Debt grows as new mortgages fall
The size of the debt collection industry has tripled in four years as thousands more people struggle to repay credit cards and loans. Each household now owes an average of £1,000.
When people are unable to repay what they have borrowed, banks sell on people's debt to professional debt collecting companies.
According to figures released yesterday by the Credit Services Association (CSA), which represents 95 per cent of the industry, the size of the debts these companies handle has almost tripled from £8.6 billion in 2003 to £22.7 billion.
The problem is likely to increase as people are caught by the credit crunch.
Najib Nathoo, the president of the CSA, said: "Underlying debt has gone through the roof and lenders increasingly want to move any bad debt off their books."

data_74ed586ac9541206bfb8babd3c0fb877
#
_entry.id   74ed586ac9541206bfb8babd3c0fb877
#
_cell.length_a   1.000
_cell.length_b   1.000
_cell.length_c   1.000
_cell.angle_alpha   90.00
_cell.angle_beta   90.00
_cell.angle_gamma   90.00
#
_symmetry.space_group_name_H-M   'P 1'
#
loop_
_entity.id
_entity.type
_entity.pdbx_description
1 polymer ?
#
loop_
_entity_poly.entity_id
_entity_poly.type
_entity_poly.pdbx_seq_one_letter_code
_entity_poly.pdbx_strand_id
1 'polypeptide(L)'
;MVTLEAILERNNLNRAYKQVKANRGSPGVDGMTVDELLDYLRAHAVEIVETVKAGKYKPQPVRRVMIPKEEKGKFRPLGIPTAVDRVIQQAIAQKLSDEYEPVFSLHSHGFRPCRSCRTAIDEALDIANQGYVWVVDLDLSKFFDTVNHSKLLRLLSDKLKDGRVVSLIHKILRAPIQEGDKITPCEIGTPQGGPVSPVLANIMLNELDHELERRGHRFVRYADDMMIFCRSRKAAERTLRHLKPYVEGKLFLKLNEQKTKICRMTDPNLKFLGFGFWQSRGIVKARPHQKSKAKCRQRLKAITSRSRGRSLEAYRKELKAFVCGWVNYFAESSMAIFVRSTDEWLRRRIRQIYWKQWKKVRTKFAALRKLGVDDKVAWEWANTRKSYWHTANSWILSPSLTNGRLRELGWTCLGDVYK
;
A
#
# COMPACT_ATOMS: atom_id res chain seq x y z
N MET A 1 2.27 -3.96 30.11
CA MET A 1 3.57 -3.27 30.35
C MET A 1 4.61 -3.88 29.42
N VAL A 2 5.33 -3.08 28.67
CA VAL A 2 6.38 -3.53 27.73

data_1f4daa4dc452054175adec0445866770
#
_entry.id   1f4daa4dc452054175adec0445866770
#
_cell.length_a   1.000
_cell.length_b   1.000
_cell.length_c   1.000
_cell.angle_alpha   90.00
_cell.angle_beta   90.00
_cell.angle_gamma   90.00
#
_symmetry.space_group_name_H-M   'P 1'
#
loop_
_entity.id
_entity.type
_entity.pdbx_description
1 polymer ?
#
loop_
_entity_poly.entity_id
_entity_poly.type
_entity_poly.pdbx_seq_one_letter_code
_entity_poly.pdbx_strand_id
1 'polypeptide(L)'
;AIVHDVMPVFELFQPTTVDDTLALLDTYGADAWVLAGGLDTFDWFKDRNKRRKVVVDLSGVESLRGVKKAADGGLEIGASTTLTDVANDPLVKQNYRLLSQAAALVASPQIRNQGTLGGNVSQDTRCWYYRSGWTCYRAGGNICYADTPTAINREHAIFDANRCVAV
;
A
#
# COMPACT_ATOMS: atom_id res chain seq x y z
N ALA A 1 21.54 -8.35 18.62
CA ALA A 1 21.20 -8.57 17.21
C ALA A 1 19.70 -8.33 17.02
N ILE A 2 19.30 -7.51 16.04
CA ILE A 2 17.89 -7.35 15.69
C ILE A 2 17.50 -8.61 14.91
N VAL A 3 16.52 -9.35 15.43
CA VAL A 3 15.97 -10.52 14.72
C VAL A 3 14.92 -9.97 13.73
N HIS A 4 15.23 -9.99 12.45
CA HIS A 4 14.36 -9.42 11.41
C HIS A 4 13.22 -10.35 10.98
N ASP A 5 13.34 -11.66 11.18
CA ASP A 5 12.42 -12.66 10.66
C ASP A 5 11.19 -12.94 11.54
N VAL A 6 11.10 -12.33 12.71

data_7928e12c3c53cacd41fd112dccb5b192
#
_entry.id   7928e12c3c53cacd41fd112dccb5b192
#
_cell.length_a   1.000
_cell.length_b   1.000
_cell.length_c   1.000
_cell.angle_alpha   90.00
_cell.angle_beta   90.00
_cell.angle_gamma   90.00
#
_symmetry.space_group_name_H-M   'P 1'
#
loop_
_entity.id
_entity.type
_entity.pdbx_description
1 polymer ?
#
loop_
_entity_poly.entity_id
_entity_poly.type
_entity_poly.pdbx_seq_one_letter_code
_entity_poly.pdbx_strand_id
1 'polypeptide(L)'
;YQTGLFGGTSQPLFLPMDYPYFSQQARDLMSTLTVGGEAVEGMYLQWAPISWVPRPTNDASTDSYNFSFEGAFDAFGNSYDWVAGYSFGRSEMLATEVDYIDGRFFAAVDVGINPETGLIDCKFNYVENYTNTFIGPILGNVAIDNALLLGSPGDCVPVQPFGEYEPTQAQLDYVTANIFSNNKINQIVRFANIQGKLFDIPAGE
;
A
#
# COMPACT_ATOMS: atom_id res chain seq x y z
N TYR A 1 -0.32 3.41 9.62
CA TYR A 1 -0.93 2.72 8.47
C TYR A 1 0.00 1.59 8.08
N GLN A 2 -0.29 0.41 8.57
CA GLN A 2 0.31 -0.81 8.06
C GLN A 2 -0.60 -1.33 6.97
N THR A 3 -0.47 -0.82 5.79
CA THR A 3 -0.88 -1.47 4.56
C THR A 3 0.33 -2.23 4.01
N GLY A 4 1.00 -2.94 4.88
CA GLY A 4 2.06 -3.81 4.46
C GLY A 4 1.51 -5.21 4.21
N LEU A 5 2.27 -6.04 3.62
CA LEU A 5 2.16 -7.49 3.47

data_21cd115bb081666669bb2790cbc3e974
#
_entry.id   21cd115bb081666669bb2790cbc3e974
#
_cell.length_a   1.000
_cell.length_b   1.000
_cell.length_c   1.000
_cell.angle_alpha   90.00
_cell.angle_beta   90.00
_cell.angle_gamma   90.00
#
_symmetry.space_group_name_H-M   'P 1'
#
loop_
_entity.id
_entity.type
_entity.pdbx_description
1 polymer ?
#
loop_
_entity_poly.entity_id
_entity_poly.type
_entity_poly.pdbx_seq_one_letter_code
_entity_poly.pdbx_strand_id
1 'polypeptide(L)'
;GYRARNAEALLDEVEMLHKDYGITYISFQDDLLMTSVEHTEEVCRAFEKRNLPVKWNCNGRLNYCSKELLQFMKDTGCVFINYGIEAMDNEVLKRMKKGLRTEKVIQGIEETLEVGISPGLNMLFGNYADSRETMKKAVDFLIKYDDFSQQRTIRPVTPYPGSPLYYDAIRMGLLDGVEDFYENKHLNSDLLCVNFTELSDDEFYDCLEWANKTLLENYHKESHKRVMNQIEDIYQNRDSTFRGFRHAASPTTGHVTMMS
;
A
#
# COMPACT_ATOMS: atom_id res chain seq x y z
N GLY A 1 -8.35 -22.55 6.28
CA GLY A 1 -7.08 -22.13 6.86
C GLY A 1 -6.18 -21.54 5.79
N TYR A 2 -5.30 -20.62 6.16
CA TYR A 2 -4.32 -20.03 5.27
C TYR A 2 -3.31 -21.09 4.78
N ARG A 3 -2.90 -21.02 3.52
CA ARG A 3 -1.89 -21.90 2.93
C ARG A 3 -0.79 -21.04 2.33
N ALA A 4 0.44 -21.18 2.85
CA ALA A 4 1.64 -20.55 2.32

Experts warn that the leap in debt-collection figures is likely to lead to an increase in personal insolvencies and bankruptcies.
Meantime, the number of people taking out a mortgage last month fell to its lowest level for at least five years, further fuelling fears of a housing market slowdown.
Just over 80,000 people took out a loan to buy a property in September — the fewest number to do so in a September since monthly records began in 2002, according to the Council of Mortgage Lenders.
The trade body said £12·7#8201;billion was loaned for house purchases in September, well down on August’s £16·2 billion.
The slowdown comes as the full effect of five interest rate rises over the past year starts to hit the housing market, with the cost of a home loan shooting up and the credit crunch making it tougher to fund a purchase.
During the month, the average mortgage rate increased to 6·02 per cent from 5·91 per cent in August.
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